The Lockinge Stakes has largely been dominated by four-year-olds in recent years with 14 wins this century, and that generation look set to dominate this year’s renewal also.
When looking through the entries it is hard not to be drawn to the progressive Addeybb, who has won both of his starts this season in the Lincoln at Doncaster and the Mile at Sandown, respectively. The manner of his win on Town Moor marked him down as a pattern-class performer, and he duly proved himself a fast-developing force at Sandown last time. He was understandably a little slower on the uptake up in grade, taking a while to hit top gear, but really powered away from his rivals over a furlong out to win by two and three quarter lengths. The slight concern here is the ground, as Addeybb has shown all of his best form with cut in the ground, but he is still a leading contender regardless.
Another four-year-old Beat The Bank is closely matched with Addeybb on form, having enjoyed a terrific 2017, winning five of his seven starts, including the Thoroughbred Stakes at Goodwood and the Joel Stakes at Newmarket. He was sent off at odds of 4/1 for the Queen Elizabeth II Stakes at Ascot on his final start and, though he ultimately disappointed, he didn’t look at ease from quite an early stage in the race. Given what he had already achieved last season, it is perhaps best to forgive him that effort, and he is one of the leading form contenders. He won first time out last season and has been aimed at this, so has to be high on the shortlist.
Aidan O’Brien hasn’t won the Lockinge since Hawk Wing trounced his rivals in 2003, but the master of Ballydoyle is reportedly set to run Rhododendron and Lancaster Bomber. The former was a beaten favourite in both the 1000 Guineas and Oaks last year, but finished the season in style, winning the Prix de l'Opera at Chantilly before a good second behind Wuheida at the Breeders’ Cup. She was given a considerate reappearance when beaten over five lengths in fourth behind Cracksman in the Prix Ganay at Longchamp last time, but will likely come on plenty for that run – as many of O’Brien’s runners have so far this season – and the drop back to a mile could suit, too. Lancaster Bomber was last seen finishing down the field in the Dubai Turf at Meydan in March, but he thrived on racing last year, and should strip fitter here.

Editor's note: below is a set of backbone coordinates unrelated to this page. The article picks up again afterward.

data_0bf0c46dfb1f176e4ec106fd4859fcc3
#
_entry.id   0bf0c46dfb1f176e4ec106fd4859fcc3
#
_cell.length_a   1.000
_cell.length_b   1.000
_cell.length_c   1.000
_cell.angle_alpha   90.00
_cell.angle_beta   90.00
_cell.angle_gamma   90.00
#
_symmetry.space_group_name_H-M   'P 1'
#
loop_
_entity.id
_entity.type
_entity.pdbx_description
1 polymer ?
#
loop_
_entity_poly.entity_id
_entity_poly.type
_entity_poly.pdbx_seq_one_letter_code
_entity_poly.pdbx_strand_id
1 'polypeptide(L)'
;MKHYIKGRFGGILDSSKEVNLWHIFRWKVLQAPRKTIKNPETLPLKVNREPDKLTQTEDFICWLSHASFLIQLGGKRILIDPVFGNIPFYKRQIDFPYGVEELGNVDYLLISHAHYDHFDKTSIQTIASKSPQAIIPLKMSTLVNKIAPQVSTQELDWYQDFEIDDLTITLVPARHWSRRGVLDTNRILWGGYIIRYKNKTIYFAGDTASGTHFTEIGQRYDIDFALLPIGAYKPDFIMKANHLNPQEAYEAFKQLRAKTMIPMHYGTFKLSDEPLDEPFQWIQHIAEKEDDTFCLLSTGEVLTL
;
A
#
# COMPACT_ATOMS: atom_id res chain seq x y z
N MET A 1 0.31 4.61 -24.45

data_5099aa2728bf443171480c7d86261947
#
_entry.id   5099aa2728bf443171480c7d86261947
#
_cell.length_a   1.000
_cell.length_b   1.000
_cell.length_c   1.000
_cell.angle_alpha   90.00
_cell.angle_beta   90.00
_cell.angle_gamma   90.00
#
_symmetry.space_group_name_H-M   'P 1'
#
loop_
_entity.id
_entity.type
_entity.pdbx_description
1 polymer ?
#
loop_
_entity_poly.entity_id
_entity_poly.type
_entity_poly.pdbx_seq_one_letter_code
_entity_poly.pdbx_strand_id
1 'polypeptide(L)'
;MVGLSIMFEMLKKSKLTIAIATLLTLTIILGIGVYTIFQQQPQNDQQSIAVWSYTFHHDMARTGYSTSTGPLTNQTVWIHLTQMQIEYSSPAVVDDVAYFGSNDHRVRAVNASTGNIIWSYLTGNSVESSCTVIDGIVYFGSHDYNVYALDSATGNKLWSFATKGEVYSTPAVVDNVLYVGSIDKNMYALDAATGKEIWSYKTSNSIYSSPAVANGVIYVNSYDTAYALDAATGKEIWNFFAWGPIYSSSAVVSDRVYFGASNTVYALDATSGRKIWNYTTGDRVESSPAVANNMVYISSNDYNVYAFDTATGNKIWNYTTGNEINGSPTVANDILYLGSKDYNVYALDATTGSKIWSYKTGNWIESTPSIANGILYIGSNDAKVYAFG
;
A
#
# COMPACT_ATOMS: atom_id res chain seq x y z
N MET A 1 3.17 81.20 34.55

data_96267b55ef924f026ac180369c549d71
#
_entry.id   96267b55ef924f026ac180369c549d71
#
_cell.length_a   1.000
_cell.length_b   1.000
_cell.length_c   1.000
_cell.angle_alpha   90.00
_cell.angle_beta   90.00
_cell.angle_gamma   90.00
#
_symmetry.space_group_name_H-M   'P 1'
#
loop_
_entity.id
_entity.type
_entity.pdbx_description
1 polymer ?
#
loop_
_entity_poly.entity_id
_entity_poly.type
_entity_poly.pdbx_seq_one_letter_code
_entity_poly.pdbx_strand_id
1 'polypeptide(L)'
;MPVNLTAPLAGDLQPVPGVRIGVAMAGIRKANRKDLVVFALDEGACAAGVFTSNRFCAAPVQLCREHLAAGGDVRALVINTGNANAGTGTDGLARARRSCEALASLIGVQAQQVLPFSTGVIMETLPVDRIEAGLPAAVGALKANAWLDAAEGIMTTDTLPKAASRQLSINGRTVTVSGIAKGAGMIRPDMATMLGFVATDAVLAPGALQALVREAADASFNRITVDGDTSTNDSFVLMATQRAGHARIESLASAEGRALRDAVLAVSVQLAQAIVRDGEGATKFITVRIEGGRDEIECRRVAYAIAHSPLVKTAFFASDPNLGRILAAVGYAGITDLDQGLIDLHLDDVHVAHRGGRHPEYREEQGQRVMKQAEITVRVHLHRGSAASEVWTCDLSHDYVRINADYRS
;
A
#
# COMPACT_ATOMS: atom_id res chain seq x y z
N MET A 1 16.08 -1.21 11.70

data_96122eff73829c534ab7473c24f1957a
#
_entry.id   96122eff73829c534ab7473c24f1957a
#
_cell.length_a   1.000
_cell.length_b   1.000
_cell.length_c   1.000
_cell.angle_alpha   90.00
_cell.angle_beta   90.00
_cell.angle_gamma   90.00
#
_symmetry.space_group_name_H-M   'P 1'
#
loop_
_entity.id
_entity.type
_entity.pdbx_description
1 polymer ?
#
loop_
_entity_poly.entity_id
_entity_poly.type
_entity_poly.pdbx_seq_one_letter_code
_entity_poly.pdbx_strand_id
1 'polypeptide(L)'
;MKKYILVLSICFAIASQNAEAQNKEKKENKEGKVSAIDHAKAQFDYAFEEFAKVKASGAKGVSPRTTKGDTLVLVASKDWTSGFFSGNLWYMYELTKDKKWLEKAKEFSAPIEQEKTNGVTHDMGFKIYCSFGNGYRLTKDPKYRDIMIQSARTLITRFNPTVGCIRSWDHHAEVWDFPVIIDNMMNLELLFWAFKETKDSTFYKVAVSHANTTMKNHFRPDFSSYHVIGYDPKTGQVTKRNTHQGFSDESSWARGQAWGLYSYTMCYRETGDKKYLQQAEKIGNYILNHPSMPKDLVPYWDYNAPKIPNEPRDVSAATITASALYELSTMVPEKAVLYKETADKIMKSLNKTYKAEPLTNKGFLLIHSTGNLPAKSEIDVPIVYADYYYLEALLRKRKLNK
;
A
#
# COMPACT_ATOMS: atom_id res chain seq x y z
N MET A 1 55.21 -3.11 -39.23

Limato endured a slightly disappointing campaign in 2017, but signed off in style by winning the Challenge Stakes at Newmarket. He was campaigned over six and seven furlongs last season, but he did finish fourth in this race in 2016. Limato does stay a mile, but he is more effective at shorter and could prove vulnerable to stronger stayers at this trip; he would be an unlikely runner if the ground was any worse than good.
Librisa Breeze is of a similar ilk, having added a first Group 1 to his CV in the Champions Sprint at Ascot last season. He had plenty in his favour that day, a strong pace on soft ground at a track he goes particularly well at all playing to his strengths, getting the better of some high-class sprinters. His latest run in the Al Quoz Sprint at Meydan was disappointing, but he was drawn away from the action that day. However, he is another who could prove vulnerable up against out-and-out milers.
The Roger Varian-trained Zabeel Prince made rapid strides through the handicap ranks last season, bar an excusable blip on his final start, and barely had to improve to make a winning return in a listed race at Doncaster in March. Connections suggested this could be his next target after and, though he will need to improve to mix it with the principals, he is in excellent hands and has plenty about him physically, so it isn’t out of the question.
The likes of Suedois and Accidental Agent also need mentioning. The former found a new lease of life when stepped up to a mile last year, winning the Shadwell Turf Mile Stakes at Keeneland before finishing fourth in the Breeders’ Cup Mile on his final start. That form doesn’t leave him with much to find here, and he has gone well fresh in the past. Accidental Agent, on the other hand, progressed into a very smart handicapper last season, winning the Challenge Cup at Ascot. He was below form on his return in a listed race at Ascot earlier this month, though, and will need to improve for that run to figure here.
This looks a potentially open renewal of this Group 1, but it could pay to focus on the pair of four-year-olds Beat The Bank and Addeybb. The latter is most progressive and commands maximum respect, but Beat The Bank looked every inch a Group 1 performer when smashing up a selection of smart performers in the Joel Stakes at Newmarket last season, and it’s easy to forgive him his effort in the Queen Elizabeth II at the end of a long season. The Lockinge has been his early-season target all along and, for a horse that was unraced as a juvenile, it would hardly be surprising if he progressed still further this season.
Back Beat The Bank at 7/1 in the Lockinge Stakes at Newbury on Saturday